The Trump Foundation’s lawyer asked that trial not begin in October, as it was so close to the midterms.
“Judge Scarpulla laughed in response, did not change the trial date, and hinted that she is likely to require the President to testify.” https://t.co/3b6j3fu8cN
— Katie Phang (@KatiePhang) June 30, 2018
Adam Davidson, at the New Yorker:
Barring an unexpected change, the Donald J. Trump Foundation will be defending itself in a New York courtroom shortly before this fall’s midterm elections. The proceedings seem unlikely to go well for the institution and its leadership; President Trump and his elder children, Ivanka, Donald, Jr., and Eric, are being sued by New York’s attorney general, Barbara Underwood, for using the charity to enrich and benefit the Trump family. On Tuesday, the judge in the case, Saliann Scarpulla, made a series of comments and rulings from the bench that hinted—well, all but screamed—that she believes the Trump family has done some very bad things.
The judge seemed frustrated, even confused, that the Trumps were fighting the case at all. At one point, she told a lawyer for the Trump children that they should just settle out of court and voluntarily agree to one of the sanctions: a demand by the Attorney General that they not serve on the boards of any nonprofits for one year. (The case will be tried in civil court, and the Trumps aren’t facing any criminal charges.) That’s far from the worst sort of punishment, but to accede to it would be a public embarrassment and an acknowledgement that the family did, indeed, use the foundation as something of a private slush fund to enrich themselves and reward their cronies. Judge Scarpulla made clear that she felt the children should agree to the sanction now, and that, if they don’t, she will probably impose a similar restriction “with or without your agreement.”…
The case might not shift voting patterns, but it will provide one of the clearest views yet of the inner workings of the Trump Organization. Most private companies keep their internal financial information secret. The Trump Organization, though, is unusually opaque. Even now, despite all of the scrutiny it has faced, there is much we don’t know about how it raises funds, spends money, and functions internally.
A series of subpoenaed e-mails and a fascinating deposition offer a glimpse into the work of a mysterious figure, Allen Weisselberg, who has handled Donald Trump’s finances for as long as he’s had any. First hired by the President’s father, Fred Trump, Weisselberg has been the one steady presence in the Trump Organization for the entire period that Donald Trump has run the company. I have spoken to many current and former Trump Organization employees who have shared the same description of the company: it is a chaotic mess, in which projects are randomly distributed to in-house staff. A lawyer might be asked to negotiate a real-estate deal, an executive might be tasked with setting up a product-licensing arrangement. While there are traditional titles, such as general counsel or senior vice-president of operations, there is no standard business hierarchy. Trump, before he became President, would tell people what they should do with no clear regard for consistency. The currency of the place was always one’s proximity to the big boss, Donald Trump, so people didn’t tell colleagues which projects they were handling, out of fear that those colleagues might undermine them. I heard, repeatedly, that there were only two people who knew about every deal the company made: Trump himself and Allen Weisselberg. However, Trump, rather famously, rarely concerned himself with details and often forgot who had received which assignments and how different deals were structured.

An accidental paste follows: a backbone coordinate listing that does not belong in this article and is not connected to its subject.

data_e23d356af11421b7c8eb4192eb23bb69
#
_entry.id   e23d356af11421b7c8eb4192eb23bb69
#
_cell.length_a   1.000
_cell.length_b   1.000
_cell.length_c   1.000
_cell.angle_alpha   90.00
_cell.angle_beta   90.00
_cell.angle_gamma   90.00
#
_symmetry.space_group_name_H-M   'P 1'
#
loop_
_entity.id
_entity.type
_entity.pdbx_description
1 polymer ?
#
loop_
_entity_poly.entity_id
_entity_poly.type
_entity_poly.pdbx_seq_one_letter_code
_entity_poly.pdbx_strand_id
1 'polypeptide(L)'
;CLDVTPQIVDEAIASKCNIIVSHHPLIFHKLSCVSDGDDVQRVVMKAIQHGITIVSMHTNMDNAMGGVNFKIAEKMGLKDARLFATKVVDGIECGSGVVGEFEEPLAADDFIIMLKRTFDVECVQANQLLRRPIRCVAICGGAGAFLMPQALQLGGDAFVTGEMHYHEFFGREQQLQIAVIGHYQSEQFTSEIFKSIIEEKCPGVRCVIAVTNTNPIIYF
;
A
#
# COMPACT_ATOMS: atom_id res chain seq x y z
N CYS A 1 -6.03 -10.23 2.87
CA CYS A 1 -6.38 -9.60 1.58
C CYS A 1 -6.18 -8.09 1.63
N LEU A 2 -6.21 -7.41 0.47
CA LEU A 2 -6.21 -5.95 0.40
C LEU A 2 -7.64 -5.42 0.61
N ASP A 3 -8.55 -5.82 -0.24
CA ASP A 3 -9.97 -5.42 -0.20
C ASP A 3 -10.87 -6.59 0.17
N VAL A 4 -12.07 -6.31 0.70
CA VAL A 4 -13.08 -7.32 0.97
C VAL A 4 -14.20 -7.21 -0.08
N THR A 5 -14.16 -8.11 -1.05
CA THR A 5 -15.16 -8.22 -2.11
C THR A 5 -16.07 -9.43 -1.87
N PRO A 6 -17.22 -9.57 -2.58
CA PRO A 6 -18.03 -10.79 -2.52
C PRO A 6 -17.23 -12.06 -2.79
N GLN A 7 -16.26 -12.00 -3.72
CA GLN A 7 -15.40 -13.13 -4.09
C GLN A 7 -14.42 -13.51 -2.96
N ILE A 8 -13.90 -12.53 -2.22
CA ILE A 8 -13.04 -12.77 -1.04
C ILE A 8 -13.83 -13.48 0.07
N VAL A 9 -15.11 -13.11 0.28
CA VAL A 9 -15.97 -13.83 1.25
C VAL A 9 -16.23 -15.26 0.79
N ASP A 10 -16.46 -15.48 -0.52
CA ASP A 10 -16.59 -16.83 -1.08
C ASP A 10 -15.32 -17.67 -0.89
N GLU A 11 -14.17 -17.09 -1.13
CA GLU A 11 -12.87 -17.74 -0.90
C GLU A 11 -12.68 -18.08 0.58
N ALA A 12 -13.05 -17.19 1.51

Weisselberg’s testimony in the trial, then, could prove revealing. He is perhaps the only non-family member who knows the inner workings of the Trump Organization. Michael Cohen will be a key figure in understanding Trump’s recent business relationships with several overseas partners suspected of potentially engaging in money laundering, corruption, and sanctions violations. (A federal criminal investigation of Cohen includes more than four million business files that will soon be turned over to investigators and are likely to shed light on the company’s operations during the ten years that Cohen was involved.) But it is only Weisselberg who can recount the essence of the Trump Organization from the beginning of Donald Trump’s involvement: in the nineteen-seventies, when the company first discriminated against African-Americans; in the eighties, when Trump appears to have been in business with the New York mafia; in the nineties, when Trump’s casino was in violation of anti-money-laundering laws; and through the aughts, as Trump developed ties to many Russian and former-Soviet oligarchs and political figures.
The Trump Foundation case may have already revealed a potential rift between Weisselberg and the family. His deposition in the case is fascinating reading. Weisselberg makes it quite clear just how sloppy an operation the foundation was, with no meetings and no careful accounting. In a compelling exchange, Weisselberg describes how he flew to Iowa with a checkbook to give money to political allies of Trump, then a Presidential candidate, and he makes it clear that he did this because his boss told him to. It is a damning statement, and the first evidence I have seen that Weisselberg, when cornered, may be willing to shift blame to the President. Judge Scarpulla will continue pushing the Trumps to settle. Trump-watchers, though, will likely hope that the family chooses to fight. We will learn much more if Weisselberg and others take the stand.
Good question! The NY AG doesn’t have legal authority to bring criminal charges in nonprofit cases. Up to the IRS, if they want to. https://t.co/MYSz1hcTBz
— David Fahrenthold (@Fahrenthold) June 30, 2018